schemes have no problem. Or all gems or treasure or armor. It can find enough
common, and the placement of components is unimportant. But, say there is a
pile of random stuff from a player's home that was dragged out by a thief.
How to represent this (or even in the home, to tell the truth?) in such a way
that sentimental objects don't get denatured, without exhausting resources? I
have thought a lot about allowing the client to remember the details of such
as this, and simply compare it with the regeneration of the compressed data,
such that (like a jpeg scheme, notice?) the compression of the client's data
_matches_ the current. If the compression matches, we let the client's
version become instantiated and forget the regenerated version...

:>There have been previous posts about this sort of thing, but as usual
:>I don't recall what the conclusions were (if any!). Another aspect
:>that has been discussed is that you can decay player-done changes >over
:>time, so that eventually you can just delete the entries in the
:>hierarchical structure for them.

:Making things decay is tricky without introducing a weird kind of
:physics.  I'm thinking about Wizardry VII where monsters vaporize when
:you kill them.  Imagine how disgusting a mud would be if every room
:in the newbie area looked like this:

Oh, I dunno. I call it denatured entropy, and it resembles real physics in
every way except one... the entropy of the universe tends toward a constant,
rather than infinity. As for the specifics? Well, it doesn't touch massive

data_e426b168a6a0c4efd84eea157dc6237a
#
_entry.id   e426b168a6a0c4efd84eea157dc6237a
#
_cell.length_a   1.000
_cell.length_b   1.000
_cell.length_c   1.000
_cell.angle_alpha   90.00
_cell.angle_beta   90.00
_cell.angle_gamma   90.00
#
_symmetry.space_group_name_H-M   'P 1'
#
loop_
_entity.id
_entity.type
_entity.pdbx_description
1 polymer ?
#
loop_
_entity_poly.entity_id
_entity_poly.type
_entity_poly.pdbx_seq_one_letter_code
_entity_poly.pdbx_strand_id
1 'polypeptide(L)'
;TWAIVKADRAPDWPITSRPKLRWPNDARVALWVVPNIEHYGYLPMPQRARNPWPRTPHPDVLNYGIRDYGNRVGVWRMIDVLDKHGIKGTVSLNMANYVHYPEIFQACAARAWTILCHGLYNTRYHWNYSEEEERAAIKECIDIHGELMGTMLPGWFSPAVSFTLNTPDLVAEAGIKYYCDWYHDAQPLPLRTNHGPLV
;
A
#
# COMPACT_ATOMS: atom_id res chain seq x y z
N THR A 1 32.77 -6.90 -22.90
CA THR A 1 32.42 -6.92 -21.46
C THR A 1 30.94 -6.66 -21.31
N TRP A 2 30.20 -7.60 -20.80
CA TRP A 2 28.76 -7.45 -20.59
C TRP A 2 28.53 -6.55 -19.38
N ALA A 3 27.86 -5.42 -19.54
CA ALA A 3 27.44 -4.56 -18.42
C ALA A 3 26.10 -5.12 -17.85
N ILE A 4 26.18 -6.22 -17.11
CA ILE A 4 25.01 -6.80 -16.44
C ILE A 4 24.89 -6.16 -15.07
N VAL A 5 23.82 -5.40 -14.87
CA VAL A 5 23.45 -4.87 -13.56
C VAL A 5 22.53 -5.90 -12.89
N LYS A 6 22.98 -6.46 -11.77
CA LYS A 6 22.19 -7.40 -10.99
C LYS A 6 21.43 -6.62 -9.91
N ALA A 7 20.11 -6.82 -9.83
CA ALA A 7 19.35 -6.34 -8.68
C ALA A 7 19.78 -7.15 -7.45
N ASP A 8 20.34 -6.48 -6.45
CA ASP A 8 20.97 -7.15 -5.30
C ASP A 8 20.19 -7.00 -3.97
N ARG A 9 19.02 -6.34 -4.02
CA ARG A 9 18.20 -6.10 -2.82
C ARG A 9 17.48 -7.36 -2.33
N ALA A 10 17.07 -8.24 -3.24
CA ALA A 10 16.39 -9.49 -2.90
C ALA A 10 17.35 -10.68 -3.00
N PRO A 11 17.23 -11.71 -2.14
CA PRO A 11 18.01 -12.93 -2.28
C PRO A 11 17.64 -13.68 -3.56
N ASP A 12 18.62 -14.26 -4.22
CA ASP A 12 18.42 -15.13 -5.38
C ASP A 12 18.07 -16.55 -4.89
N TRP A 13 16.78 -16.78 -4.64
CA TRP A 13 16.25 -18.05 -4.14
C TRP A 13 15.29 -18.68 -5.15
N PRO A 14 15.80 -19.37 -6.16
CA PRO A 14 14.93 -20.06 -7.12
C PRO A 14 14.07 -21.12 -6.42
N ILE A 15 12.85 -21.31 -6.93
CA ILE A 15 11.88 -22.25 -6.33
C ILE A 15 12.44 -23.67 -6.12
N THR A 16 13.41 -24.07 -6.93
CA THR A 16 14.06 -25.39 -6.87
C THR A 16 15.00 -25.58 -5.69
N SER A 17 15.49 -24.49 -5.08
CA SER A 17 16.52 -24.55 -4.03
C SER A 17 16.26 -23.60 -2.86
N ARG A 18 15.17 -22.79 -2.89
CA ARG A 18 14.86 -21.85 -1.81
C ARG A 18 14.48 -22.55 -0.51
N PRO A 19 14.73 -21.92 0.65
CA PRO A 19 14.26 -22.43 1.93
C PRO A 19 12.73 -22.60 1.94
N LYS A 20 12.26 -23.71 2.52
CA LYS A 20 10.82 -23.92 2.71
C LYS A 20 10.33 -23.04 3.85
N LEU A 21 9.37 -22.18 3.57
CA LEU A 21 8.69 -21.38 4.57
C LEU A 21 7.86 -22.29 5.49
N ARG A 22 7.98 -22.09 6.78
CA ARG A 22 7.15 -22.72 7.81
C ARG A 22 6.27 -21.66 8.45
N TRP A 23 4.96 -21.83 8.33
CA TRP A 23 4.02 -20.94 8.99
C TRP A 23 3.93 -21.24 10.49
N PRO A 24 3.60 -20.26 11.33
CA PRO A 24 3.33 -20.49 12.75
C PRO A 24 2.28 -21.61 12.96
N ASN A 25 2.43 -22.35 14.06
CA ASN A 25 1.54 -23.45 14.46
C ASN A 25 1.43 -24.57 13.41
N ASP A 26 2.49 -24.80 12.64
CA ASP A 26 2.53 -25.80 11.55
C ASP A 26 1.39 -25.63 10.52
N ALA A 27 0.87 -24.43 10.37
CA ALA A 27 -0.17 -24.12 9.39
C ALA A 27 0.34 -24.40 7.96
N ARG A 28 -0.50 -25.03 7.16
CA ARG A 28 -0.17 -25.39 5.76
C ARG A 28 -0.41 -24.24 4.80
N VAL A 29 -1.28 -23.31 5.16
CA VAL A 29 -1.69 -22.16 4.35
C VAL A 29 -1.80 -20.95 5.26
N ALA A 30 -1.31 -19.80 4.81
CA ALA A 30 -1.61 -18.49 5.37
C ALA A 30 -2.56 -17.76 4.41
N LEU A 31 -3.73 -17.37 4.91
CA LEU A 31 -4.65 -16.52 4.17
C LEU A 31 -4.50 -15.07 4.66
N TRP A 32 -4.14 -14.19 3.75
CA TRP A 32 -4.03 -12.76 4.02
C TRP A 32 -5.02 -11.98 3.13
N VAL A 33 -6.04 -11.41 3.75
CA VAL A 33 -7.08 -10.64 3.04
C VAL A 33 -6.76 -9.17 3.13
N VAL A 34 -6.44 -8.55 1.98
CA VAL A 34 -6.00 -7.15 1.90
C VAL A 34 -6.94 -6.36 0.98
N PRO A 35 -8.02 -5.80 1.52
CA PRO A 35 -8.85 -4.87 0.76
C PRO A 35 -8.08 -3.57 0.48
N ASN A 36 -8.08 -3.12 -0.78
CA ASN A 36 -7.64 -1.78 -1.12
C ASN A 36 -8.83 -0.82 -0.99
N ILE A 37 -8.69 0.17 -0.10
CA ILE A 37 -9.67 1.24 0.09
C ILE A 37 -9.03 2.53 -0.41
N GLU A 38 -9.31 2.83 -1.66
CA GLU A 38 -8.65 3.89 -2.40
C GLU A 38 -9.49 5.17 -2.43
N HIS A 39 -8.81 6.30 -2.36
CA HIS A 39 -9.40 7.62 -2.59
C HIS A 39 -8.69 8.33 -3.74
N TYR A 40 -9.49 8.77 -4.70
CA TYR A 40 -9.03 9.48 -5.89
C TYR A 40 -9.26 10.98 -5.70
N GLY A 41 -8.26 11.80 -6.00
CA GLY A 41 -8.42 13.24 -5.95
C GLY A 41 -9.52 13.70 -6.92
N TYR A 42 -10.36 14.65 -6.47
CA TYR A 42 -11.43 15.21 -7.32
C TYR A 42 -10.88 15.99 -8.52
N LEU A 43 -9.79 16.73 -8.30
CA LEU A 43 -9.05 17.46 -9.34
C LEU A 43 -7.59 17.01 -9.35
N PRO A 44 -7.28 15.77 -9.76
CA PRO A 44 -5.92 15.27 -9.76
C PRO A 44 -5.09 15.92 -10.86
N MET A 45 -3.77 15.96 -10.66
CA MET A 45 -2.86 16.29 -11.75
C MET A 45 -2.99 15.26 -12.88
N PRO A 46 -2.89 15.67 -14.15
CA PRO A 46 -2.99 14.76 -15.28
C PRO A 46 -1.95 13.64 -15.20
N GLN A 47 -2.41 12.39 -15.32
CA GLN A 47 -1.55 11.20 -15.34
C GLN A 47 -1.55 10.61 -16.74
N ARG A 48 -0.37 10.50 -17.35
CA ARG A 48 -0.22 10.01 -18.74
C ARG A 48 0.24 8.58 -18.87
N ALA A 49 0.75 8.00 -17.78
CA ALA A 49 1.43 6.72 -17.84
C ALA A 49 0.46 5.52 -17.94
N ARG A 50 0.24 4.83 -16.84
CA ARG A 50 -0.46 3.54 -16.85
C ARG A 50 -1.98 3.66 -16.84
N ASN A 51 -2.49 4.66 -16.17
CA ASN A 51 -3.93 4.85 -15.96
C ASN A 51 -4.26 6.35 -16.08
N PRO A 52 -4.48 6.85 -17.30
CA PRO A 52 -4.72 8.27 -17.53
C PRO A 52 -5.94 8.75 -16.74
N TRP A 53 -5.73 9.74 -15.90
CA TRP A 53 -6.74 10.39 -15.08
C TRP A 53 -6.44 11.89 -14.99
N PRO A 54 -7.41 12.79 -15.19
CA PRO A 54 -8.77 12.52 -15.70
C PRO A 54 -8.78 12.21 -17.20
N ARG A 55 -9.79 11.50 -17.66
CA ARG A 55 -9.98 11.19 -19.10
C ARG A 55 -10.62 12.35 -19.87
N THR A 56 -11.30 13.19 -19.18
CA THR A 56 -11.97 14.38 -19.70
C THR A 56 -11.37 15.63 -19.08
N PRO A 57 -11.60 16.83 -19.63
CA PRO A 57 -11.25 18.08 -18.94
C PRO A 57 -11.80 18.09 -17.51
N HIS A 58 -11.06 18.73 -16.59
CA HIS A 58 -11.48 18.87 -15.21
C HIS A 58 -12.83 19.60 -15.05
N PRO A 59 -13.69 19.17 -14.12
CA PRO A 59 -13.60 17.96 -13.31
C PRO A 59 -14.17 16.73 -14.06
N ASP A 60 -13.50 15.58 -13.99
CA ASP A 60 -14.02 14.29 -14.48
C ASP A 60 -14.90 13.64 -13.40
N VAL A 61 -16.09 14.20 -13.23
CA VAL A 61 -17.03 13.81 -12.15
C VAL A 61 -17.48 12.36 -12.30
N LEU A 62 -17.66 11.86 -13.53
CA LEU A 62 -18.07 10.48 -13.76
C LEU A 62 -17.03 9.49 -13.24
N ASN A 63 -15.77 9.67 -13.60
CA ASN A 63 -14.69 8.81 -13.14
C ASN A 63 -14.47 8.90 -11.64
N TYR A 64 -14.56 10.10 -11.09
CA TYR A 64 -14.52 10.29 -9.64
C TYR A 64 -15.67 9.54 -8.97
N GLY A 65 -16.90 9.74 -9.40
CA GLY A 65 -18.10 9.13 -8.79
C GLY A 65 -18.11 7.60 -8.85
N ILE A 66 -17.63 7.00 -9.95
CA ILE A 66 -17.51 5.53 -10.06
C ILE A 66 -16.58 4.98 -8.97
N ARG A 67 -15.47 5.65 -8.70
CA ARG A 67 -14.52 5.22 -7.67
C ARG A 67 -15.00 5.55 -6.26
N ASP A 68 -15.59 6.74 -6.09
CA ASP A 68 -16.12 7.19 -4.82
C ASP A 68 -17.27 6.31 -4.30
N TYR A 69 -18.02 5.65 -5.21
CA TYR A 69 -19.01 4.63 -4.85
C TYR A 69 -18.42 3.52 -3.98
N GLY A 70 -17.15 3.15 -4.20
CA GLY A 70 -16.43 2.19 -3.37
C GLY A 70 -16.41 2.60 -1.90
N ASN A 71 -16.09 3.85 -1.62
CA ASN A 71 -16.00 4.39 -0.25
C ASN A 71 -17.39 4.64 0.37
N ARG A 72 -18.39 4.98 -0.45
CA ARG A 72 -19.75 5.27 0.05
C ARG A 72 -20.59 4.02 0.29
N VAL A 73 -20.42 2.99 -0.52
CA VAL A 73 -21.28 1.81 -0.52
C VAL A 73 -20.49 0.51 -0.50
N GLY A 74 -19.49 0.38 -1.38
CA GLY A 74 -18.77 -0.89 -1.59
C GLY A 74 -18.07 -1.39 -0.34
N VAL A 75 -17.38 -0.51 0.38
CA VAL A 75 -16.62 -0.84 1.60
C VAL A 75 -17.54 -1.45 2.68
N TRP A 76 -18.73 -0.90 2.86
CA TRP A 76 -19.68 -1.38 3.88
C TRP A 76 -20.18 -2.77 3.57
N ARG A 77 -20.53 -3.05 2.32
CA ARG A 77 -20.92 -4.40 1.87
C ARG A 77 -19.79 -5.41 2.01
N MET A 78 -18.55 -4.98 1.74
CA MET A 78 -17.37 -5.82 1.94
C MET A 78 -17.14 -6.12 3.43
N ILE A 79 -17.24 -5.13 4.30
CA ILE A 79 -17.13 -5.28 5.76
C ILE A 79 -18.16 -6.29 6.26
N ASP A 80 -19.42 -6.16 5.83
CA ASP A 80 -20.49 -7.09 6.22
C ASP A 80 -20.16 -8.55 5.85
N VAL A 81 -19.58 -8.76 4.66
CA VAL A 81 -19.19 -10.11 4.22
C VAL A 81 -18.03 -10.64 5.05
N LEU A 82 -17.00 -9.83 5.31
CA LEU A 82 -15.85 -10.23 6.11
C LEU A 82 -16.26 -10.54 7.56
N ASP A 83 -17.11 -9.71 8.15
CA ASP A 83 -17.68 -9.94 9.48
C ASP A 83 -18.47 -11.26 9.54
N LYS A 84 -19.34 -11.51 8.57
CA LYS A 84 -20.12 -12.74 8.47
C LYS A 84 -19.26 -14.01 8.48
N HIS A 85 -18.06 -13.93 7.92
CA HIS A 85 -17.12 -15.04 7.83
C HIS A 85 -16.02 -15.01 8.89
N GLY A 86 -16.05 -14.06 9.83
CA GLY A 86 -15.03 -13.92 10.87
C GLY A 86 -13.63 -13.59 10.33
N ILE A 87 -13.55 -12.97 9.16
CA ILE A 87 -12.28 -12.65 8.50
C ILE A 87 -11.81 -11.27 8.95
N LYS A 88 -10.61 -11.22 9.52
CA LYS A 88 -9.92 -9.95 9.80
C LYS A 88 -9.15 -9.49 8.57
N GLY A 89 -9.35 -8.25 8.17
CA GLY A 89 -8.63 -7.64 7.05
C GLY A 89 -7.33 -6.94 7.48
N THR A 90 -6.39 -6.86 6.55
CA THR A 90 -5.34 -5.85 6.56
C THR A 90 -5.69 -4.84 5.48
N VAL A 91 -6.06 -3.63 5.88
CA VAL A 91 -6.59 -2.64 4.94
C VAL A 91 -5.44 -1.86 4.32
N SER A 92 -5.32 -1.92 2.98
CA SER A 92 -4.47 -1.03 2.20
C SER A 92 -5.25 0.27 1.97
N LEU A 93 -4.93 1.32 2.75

destruction, but the variant seeds are given a steady decay input based on
time...

:Happy Forestland
:You stand in a clearing in the middle of Happy Forestland.  The sun is
:shining on the happy green trees.
:Your movement is slightly hampered by the rotting corpses of several
:thousand dead bunnies.
:A fluffy bunny is here.

Yuck. I like it. Of course, it would help if you had a complete ecology with
no bunny resets, and if bunnies ran away when they saw you coming...

:While this would make a mud quite novel it probably wouldn't be too
:appealing to a large number of players, and the type of mud where such
:a situation would be most likely to actually occur would probably 
:want to have more than a few players.

*grin*

:So should we dismiss corpses as being relatively uninteresting details
:(aside from special corpse-related activities (hey!) like looting and
:sac'ing)?  I guess it depends on the situation.

And the intent... the rest of this doesn't interest me much, as I have
already concluded that resources must be maintained and redistributed
according to events... the bunny bones would be there, no question... but
the bunnies themselves would not, unless they had learned to run.

--

"You? We can't take you," said the Dean, glaring at the Librarian.
"You don't know a thing about guerilla warfare." - Reaper Man,
Nathan F. Yospe  Registered Looney                   by Terry Pratchett
yospe at hawaii.edu   http://www2.hawaii.edu/~yospe           Meow